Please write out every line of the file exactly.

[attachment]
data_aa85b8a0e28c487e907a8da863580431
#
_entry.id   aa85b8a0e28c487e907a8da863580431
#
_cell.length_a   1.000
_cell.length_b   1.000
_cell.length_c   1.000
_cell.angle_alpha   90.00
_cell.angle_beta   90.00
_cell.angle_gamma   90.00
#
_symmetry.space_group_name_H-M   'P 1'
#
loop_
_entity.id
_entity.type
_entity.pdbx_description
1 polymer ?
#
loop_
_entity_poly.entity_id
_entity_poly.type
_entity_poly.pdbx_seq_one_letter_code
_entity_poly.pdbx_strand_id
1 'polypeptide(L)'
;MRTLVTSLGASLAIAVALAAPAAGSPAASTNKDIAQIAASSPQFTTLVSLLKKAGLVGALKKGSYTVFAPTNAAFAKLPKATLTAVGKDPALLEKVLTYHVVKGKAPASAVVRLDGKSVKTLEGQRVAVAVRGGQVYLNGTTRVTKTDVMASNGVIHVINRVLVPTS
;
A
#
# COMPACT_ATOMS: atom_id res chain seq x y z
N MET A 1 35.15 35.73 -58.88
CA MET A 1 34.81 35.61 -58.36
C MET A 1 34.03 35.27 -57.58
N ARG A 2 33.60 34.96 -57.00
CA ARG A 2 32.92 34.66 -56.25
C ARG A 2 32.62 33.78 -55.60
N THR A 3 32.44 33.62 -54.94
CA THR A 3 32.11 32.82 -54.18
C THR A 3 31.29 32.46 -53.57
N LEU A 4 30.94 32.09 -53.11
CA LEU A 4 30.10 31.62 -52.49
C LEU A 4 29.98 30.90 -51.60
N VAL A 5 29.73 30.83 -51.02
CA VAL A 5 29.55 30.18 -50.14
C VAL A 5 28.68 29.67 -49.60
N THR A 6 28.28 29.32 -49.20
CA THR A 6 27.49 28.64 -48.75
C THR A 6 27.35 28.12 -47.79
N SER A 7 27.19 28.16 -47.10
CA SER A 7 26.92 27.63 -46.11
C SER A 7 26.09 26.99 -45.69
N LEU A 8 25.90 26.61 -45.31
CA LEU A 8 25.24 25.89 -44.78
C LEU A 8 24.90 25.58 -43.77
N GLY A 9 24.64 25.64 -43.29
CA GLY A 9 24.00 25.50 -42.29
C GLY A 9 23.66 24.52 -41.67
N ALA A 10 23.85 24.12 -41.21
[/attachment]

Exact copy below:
data_aa85b8a0e28c487e907a8da863580431
#
_entry.id   aa85b8a0e28c487e907a8da863580431
#
_cell.length_a   1.000
_cell.length_b   1.000
_cell.length_c   1.000
_cell.angle_alpha   90.00
_cell.angle_beta   90.00
_cell.angle_gamma   90.00
#
_symmetry.space_group_name_H-M   'P 1'
#
loop_
_entity.id
_entity.type
_entity.pdbx_description
1 polymer ?
#
loop_
_entity_poly.entity_id
_entity_poly.type
_entity_poly.pdbx_seq_one_letter_code
_entity_poly.pdbx_strand_id
1 'polypeptide(L)'
;MRTLVTSLGASLAIAVALAAPAAGSPAASTNKDIAQIAASSPQFTTLVSLLKKAGLVGALKKGSYTVFAPTNAAFAKLPKATLTAVGKDPALLEKVLTYHVVKGKAPASAVVRLDGKSVKTLEGQRVAVAVRGGQVYLNGTTRVTKTDVMASNGVIHVINRVLVPTS
;
A
#
# COMPACT_ATOMS: atom_id res chain seq x y z
N MET A 1 35.15 35.73 -58.88
CA MET A 1 34.81 35.61 -58.36
C MET A 1 34.03 35.27 -57.58
N ARG A 2 33.60 34.96 -57.00
CA ARG A 2 32.92 34.66 -56.25
C ARG A 2 32.62 33.78 -55.60
N THR A 3 32.44 33.62 -54.94
CA THR A 3 32.11 32.82 -54.18
C THR A 3 31.29 32.46 -53.57
N LEU A 4 30.94 32.09 -53.11
CA LEU A 4 30.10 31.62 -52.49
C LEU A 4 29.98 30.90 -51.60
N VAL A 5 29.73 30.83 -51.02
CA VAL A 5 29.55 30.18 -50.14
C VAL A 5 28.68 29.67 -49.60
N THR A 6 28.28 29.32 -49.20
CA THR A 6 27.49 28.64 -48.75
C THR A 6 27.35 28.12 -47.79
N SER A 7 27.19 28.16 -47.10
CA SER A 7 26.92 27.63 -46.11
C SER A 7 26.09 26.99 -45.69
N LEU A 8 25.90 26.61 -45.31
CA LEU A 8 25.24 25.89 -44.78
C LEU A 8 24.90 25.58 -43.77
N GLY A 9 24.64 25.64 -43.29
CA GLY A 9 24.00 25.50 -42.29
C GLY A 9 23.66 24.52 -41.67
N ALA A 10 23.85 24.12 -41.21